Eulogy for Iris

Iris My mother’s dog Iris was killed by a coy­ote today in the fall rains. I remem­ber when we got her, eleven or twelve years ago, not long after my parent’s divorce. We drove quite a dis­tance to find the dachs­hund pup­pies and I picked the lone black & tan one from the lit­ter. I kept her in my coat on the way home and she whim­pered and yelped for hours on end. I said I was going to keep her with me through the night, but her yip­ing was such that I passed her off to mom that same night, and she was hers from then on. I told mom that’s how I knew that I wasn’t ready to have a child.

She had sev­en nip­ples. I called her Iris Under­foot because she was always around my feet, and I acci­den­tal­ly stepped on her a few times when she was a pup­py sit­ting right behind me as I washed dish­es. She grew extra bowl-legged because of this. She was a princess of a dog, and my mom would nev­er pun­ish her for get­ting into the trash or chew­ing through just about any­thing. When we had to start caging her, mom bought the largest cage for a lit­tle minia­ture dachs­hund. If ever my mom and I went to hug each oth­er she’d grow indig­nant and bark and bark until we stopped. She was indig­nant about a lot of dif­fer­ent things, a gal­lon of fuss and both­er in a pint of dog. She would run and run and run and patrol the acres of yard we had and it was hilar­i­ous to watch her tear across the yard after some­thing or some­one.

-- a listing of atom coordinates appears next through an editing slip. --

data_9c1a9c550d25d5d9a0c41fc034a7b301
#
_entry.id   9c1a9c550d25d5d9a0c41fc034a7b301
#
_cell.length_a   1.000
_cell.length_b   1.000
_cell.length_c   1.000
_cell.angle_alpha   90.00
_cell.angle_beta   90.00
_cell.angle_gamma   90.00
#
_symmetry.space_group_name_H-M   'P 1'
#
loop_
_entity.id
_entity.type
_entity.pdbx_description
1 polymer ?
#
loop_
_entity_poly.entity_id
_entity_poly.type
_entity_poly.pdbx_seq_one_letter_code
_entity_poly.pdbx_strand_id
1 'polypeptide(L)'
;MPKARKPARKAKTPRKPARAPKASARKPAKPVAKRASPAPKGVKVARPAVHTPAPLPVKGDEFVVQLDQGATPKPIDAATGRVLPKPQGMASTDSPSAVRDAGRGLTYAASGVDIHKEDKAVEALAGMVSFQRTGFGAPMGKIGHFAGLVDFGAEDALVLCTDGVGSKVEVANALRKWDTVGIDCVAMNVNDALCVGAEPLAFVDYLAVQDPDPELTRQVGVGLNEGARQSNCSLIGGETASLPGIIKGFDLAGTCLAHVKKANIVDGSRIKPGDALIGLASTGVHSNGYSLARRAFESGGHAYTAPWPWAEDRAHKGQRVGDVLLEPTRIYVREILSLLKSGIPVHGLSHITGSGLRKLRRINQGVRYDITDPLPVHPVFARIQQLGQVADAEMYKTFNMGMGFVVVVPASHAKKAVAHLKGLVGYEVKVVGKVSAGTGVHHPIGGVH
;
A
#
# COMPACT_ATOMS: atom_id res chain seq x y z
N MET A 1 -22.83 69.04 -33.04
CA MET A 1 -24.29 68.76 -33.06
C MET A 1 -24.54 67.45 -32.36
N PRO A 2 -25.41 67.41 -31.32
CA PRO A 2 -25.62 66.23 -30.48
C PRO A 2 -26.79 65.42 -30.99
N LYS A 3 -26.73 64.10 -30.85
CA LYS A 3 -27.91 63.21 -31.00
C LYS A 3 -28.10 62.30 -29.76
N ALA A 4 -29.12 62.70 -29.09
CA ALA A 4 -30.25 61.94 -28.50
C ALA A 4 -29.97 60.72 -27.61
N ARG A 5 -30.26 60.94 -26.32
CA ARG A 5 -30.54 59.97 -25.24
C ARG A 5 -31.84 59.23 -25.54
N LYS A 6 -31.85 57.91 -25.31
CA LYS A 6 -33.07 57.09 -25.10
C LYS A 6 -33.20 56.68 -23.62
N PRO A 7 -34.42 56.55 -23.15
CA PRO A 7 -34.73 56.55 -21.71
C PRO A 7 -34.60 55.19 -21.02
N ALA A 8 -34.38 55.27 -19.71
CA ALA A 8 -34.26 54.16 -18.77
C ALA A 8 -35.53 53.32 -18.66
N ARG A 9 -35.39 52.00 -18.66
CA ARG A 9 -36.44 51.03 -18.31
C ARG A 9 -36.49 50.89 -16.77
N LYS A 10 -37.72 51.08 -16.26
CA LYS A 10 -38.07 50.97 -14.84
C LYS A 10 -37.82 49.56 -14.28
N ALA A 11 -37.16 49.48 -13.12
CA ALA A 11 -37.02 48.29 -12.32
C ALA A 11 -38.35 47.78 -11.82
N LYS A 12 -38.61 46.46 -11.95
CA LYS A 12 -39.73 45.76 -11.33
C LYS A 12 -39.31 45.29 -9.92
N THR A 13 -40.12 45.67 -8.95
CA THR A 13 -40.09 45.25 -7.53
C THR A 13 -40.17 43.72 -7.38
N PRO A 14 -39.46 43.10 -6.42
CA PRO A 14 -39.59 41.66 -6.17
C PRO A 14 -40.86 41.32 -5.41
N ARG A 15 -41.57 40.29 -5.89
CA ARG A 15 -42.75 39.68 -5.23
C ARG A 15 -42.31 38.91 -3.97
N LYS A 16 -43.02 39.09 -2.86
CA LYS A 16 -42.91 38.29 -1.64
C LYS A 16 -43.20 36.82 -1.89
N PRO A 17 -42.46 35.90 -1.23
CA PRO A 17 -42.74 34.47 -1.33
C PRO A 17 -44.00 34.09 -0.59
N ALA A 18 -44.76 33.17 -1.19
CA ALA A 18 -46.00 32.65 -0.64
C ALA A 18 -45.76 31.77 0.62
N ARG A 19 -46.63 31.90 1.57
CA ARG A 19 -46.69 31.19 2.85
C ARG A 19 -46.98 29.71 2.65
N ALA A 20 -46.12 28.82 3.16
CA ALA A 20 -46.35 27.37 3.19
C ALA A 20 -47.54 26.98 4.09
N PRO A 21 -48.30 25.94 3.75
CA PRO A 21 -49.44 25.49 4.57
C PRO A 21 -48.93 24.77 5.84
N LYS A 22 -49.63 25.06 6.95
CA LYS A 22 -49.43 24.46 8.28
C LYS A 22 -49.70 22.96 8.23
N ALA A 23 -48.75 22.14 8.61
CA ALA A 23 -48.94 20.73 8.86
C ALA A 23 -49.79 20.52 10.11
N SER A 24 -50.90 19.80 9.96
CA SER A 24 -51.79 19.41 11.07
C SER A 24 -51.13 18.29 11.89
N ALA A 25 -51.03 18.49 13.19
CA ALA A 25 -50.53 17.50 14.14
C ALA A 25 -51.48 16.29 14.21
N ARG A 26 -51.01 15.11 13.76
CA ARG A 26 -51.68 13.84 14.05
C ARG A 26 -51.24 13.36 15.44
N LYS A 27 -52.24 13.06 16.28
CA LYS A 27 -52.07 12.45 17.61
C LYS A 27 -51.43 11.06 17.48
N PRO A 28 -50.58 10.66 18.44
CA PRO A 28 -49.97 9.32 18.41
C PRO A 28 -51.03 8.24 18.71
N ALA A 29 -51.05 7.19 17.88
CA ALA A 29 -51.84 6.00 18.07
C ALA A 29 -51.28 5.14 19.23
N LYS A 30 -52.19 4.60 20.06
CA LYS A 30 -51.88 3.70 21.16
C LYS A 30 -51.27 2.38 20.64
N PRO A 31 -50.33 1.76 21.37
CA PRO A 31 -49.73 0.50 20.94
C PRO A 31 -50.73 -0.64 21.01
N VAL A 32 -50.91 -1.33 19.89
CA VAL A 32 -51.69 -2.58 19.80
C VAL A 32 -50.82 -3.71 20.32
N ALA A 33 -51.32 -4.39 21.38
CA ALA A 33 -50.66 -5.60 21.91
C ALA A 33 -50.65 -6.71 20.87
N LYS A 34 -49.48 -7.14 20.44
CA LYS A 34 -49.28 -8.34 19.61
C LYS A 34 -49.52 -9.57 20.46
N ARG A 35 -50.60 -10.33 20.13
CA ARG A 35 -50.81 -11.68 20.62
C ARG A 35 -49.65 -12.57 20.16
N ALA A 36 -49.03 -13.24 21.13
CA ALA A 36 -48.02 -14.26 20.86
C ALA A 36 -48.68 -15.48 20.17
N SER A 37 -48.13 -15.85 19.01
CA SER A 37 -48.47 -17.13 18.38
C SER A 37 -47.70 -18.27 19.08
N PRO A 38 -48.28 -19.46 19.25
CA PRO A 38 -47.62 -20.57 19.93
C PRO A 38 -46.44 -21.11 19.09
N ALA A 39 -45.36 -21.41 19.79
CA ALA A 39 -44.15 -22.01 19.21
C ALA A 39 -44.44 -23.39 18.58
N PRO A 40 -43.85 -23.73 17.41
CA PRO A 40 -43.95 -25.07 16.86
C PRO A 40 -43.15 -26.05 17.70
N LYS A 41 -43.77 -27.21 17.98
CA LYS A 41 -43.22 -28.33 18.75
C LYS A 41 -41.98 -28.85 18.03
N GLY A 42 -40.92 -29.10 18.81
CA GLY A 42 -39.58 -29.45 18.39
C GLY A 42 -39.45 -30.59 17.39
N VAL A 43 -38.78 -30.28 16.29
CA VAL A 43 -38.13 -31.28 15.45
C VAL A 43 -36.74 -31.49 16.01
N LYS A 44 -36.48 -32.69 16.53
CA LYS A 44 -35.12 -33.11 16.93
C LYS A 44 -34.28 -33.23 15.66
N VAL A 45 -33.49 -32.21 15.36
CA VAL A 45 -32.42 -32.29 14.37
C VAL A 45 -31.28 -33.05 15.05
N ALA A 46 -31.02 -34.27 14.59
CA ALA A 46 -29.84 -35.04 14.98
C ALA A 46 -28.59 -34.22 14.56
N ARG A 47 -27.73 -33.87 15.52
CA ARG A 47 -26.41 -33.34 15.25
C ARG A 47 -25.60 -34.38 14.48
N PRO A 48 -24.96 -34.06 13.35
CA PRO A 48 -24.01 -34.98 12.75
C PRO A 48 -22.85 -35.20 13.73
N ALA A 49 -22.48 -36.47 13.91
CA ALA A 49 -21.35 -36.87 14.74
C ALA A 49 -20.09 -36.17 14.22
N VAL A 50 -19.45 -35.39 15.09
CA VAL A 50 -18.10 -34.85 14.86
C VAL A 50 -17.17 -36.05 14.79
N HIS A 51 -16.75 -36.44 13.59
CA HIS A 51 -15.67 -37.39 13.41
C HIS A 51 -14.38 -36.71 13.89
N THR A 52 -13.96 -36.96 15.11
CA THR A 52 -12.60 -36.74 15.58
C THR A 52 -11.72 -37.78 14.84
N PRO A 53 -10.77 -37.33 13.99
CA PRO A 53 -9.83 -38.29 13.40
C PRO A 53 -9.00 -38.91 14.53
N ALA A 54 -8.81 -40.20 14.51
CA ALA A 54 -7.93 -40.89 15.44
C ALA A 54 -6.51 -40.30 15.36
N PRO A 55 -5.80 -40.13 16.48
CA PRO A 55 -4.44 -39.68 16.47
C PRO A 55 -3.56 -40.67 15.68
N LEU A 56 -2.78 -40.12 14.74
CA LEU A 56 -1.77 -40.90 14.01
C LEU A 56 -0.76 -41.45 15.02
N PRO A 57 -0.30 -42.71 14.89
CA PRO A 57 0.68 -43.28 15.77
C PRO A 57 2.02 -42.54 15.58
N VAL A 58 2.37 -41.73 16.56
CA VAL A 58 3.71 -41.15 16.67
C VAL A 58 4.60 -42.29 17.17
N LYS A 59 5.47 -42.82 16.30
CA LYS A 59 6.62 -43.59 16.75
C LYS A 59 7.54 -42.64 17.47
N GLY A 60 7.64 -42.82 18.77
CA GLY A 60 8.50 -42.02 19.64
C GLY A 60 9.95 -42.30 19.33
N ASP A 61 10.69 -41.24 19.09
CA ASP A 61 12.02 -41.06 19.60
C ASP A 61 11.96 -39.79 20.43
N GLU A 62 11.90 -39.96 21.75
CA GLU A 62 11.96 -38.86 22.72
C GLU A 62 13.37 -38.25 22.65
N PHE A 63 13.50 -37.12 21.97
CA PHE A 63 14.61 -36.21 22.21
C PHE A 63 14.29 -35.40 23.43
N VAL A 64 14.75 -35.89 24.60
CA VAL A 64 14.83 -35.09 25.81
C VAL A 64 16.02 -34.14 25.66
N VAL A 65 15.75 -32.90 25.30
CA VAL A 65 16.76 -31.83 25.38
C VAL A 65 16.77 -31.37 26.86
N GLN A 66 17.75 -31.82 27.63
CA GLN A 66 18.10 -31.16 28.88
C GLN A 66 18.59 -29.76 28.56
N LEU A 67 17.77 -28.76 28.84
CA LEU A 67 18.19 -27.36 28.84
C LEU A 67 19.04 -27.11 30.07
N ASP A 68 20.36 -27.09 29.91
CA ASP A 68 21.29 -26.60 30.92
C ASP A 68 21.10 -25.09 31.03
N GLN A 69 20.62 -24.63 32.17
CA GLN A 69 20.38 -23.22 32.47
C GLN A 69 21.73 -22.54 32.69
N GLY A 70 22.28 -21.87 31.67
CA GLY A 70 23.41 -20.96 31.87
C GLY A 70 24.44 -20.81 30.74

She used to front on the hors­es in the field next door and one day Beau the horse decid­ed to mess with her, he gal­loped toward her, Iris was frozen in fear, slowed and stopped in front of her and then just nudged her with his nose. She yiped and skedad­dled. I’m pret­ty sure she nev­er act­ed uppi­ty to the hors­es ever again, instead choos­ing to reg­u­lar­ly cor­ner [and get sprayed by] a skunk under the deck. She wouldn’t eat, drink or poop if mom wasn’t around.

Her full name was The Lady Coun­ty Blue Iris Jean McAfee Mac­Dou­gal Onas­sis von Barnard Jean Har­vey III, Esq. Berghein-Leer; and though I gave her a lot of shit, I’ll miss her.